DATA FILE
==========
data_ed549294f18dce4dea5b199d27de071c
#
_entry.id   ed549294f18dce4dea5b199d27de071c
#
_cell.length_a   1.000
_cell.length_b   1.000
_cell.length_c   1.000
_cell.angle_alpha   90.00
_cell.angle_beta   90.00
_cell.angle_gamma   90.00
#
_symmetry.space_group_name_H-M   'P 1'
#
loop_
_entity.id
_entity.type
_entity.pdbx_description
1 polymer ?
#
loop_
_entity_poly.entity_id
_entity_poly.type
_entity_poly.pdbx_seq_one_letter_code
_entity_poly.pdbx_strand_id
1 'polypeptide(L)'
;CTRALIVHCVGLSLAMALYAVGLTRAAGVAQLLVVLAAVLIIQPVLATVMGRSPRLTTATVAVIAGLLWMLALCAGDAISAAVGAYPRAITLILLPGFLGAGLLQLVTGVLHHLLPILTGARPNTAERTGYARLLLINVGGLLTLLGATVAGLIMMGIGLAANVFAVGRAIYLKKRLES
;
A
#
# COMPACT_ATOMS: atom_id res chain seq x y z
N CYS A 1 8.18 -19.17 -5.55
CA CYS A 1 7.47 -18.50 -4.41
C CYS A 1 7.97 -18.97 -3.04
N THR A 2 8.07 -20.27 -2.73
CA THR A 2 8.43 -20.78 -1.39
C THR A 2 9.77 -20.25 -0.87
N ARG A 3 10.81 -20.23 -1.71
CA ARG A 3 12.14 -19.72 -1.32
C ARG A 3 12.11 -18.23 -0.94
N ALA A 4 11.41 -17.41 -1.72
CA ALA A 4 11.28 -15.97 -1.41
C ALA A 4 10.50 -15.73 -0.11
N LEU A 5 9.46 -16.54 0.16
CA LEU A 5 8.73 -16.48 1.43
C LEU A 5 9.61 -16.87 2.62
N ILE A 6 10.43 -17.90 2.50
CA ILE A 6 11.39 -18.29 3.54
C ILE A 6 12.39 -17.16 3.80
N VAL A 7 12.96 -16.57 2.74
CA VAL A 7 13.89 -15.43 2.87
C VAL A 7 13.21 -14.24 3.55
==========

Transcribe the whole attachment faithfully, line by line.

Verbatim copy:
data_ed549294f18dce4dea5b199d27de071c
#
_entry.id   ed549294f18dce4dea5b199d27de071c
#
_cell.length_a   1.000
_cell.length_b   1.000
_cell.length_c   1.000
_cell.angle_alpha   90.00
_cell.angle_beta   90.00
_cell.angle_gamma   90.00
#
_symmetry.space_group_name_H-M   'P 1'
#
loop_
_entity.id
_entity.type
_entity.pdbx_description
1 polymer ?
#
loop_
_entity_poly.entity_id
_entity_poly.type
_entity_poly.pdbx_seq_one_letter_code
_entity_poly.pdbx_strand_id
1 'polypeptide(L)'
;CTRALIVHCVGLSLAMALYAVGLTRAAGVAQLLVVLAAVLIIQPVLATVMGRSPRLTTATVAVIAGLLWMLALCAGDAISAAVGAYPRAITLILLPGFLGAGLLQLVTGVLHHLLPILTGARPNTAERTGYARLLLINVGGLLTLLGATVAGLIMMGIGLAANVFAVGRAIYLKKRLES
;
A
#
# COMPACT_ATOMS: atom_id res chain seq x y z
N CYS A 1 8.18 -19.17 -5.55
CA CYS A 1 7.47 -18.50 -4.41
C CYS A 1 7.97 -18.97 -3.04
N THR A 2 8.07 -20.27 -2.73
CA THR A 2 8.43 -20.78 -1.39
C THR A 2 9.77 -20.25 -0.87
N ARG A 3 10.81 -20.23 -1.71
CA ARG A 3 12.14 -19.72 -1.32
C ARG A 3 12.11 -18.23 -0.94
N ALA A 4 11.41 -17.41 -1.72
CA ALA A 4 11.28 -15.97 -1.41
C ALA A 4 10.50 -15.73 -0.11
N LEU A 5 9.46 -16.54 0.16
CA LEU A 5 8.73 -16.48 1.43
C LEU A 5 9.61 -16.87 2.62
N ILE A 6 10.43 -17.90 2.50
CA ILE A 6 11.39 -18.29 3.54
C ILE A 6 12.39 -17.16 3.80
N VAL A 7 12.96 -16.57 2.74
CA VAL A 7 13.89 -15.43 2.87
C VAL A 7 13.21 -14.24 3.55